# Power Series is convergent exactly when -1<q<1.

Rename "q" to "x", and flip sides: when -1<x<1. We can rewrite the function as a series! Consider another example: What about rewriting ? Rewrite: and use the formula for the geometric series with : Since the geometric series formula "works" for |q|<1, this series expansion will work exactly when , i.e., when |x|<1. (Check this carefully!!!)

Let's dream on, and integrate both sides: , so we obtain: If we plug in x=0 on both sides, using , we obtain C=0 and thus Let's check graphically whether this might work: The graph of is black, the sum of the first terms on the right are depicted in red. (The "number of terms" in the picture actually also counts the terms with zero coefficients!) It seems to work as long as -1<x<1. With a little bit of work, the formula for the geometric series has led to a series expression for the inverse tangent function!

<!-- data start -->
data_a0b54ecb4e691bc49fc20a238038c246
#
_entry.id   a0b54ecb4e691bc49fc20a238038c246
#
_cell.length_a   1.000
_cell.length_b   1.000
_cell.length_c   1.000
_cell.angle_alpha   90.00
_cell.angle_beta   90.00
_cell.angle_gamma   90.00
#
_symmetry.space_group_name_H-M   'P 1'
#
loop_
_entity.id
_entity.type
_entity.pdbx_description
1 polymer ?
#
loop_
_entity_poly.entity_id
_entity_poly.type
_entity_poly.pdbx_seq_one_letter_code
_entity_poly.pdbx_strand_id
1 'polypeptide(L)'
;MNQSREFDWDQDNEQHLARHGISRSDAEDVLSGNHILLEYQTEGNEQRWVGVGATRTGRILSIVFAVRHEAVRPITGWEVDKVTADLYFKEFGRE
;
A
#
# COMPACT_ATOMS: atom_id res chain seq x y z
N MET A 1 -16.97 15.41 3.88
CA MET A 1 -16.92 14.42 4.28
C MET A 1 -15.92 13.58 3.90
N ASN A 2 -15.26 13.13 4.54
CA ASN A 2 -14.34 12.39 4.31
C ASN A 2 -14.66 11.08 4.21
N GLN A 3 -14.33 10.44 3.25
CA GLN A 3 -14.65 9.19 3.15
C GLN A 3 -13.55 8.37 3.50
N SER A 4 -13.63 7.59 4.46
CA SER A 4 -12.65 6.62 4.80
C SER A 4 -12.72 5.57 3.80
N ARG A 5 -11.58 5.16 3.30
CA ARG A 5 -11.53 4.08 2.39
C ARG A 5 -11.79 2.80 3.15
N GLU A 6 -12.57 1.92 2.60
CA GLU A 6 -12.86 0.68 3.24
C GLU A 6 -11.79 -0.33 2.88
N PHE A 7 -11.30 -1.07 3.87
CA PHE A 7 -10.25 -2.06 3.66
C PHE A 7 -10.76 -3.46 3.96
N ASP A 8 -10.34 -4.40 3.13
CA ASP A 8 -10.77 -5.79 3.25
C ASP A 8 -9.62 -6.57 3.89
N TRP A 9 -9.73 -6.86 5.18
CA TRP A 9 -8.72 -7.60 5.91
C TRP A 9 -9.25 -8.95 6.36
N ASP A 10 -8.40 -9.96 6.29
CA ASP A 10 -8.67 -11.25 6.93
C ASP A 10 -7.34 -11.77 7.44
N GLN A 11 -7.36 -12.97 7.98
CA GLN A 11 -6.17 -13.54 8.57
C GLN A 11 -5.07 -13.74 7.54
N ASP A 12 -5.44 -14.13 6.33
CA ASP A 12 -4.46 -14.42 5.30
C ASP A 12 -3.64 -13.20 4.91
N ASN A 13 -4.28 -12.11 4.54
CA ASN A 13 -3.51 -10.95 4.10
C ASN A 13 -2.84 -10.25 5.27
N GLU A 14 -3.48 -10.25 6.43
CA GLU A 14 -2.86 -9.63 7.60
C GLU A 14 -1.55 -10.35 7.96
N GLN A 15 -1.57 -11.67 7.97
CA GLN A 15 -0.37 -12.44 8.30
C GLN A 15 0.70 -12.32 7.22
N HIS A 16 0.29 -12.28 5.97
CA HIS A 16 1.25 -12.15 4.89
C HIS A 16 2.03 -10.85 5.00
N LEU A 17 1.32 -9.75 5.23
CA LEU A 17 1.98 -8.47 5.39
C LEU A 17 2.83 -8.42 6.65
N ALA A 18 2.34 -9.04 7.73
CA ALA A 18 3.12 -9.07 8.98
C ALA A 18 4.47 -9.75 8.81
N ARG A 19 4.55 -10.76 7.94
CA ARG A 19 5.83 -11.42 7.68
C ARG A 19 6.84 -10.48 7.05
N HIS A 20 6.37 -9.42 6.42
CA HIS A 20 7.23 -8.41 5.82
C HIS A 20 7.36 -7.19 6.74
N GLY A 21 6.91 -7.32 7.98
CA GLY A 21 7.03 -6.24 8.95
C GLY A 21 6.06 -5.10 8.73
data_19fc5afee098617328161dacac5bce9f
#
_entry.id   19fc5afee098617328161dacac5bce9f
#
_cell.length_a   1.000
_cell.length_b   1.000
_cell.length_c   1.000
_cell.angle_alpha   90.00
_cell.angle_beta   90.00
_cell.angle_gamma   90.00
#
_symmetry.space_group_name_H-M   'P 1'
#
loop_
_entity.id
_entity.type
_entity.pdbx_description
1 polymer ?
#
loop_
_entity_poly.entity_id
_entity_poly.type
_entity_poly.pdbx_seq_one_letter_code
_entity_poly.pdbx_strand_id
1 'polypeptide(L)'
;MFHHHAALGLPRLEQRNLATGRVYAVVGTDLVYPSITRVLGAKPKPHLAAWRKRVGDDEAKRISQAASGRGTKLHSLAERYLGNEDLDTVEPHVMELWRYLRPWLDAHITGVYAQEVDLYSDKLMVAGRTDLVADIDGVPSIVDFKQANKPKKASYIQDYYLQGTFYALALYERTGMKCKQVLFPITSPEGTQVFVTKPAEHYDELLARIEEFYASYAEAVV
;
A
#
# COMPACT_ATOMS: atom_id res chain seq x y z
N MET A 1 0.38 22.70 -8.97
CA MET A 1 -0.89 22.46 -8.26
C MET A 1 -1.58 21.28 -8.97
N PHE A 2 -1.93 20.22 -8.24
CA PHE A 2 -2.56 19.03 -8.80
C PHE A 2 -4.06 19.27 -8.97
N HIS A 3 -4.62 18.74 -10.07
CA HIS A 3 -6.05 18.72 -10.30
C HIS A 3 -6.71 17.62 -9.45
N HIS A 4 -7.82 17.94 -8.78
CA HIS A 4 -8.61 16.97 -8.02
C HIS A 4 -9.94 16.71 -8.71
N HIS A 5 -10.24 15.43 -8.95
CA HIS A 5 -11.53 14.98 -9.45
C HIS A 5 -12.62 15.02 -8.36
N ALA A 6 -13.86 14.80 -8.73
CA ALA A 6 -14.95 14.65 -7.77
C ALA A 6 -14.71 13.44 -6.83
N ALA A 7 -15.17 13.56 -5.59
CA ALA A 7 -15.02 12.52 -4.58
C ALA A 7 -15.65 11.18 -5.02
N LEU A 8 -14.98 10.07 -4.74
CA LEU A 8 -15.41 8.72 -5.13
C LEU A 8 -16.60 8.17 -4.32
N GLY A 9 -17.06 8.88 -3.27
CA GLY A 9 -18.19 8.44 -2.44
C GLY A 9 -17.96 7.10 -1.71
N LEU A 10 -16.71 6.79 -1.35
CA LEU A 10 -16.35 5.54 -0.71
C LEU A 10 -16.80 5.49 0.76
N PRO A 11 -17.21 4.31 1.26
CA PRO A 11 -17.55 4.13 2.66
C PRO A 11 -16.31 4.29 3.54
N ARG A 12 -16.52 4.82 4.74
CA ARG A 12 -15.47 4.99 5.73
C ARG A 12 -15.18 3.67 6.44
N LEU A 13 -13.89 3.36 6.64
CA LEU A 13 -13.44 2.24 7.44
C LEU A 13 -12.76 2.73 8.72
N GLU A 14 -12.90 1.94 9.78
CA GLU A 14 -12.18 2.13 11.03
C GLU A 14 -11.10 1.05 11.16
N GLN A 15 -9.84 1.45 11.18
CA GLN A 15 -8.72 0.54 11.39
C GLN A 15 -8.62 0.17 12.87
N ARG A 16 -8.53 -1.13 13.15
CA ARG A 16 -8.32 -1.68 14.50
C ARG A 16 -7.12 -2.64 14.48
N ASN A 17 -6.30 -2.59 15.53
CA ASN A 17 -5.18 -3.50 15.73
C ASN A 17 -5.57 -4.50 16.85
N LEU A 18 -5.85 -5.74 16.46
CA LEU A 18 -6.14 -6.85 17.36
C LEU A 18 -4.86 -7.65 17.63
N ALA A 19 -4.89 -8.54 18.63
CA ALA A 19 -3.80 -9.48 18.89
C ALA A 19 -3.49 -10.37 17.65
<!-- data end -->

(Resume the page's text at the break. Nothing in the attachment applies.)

As it turns out, many familiar (and unfamiliar) functions can be written in the form as an infinite sum of the product of certain numbers and powers of the variable x. Such expressions are called power series with center 0; the numbers are called its coefficients. Slightly more general, an expression of the form is called a power series with center .

Using the summation symbol we can write this as #### Try it yourself!

Use the fact that to write down a power series representation of the logarithmic function . What is the center of the power series? For what values of x will this representation be valid? You might want to check your answer graphically, if you have a graphing calculator or access to a Math software program.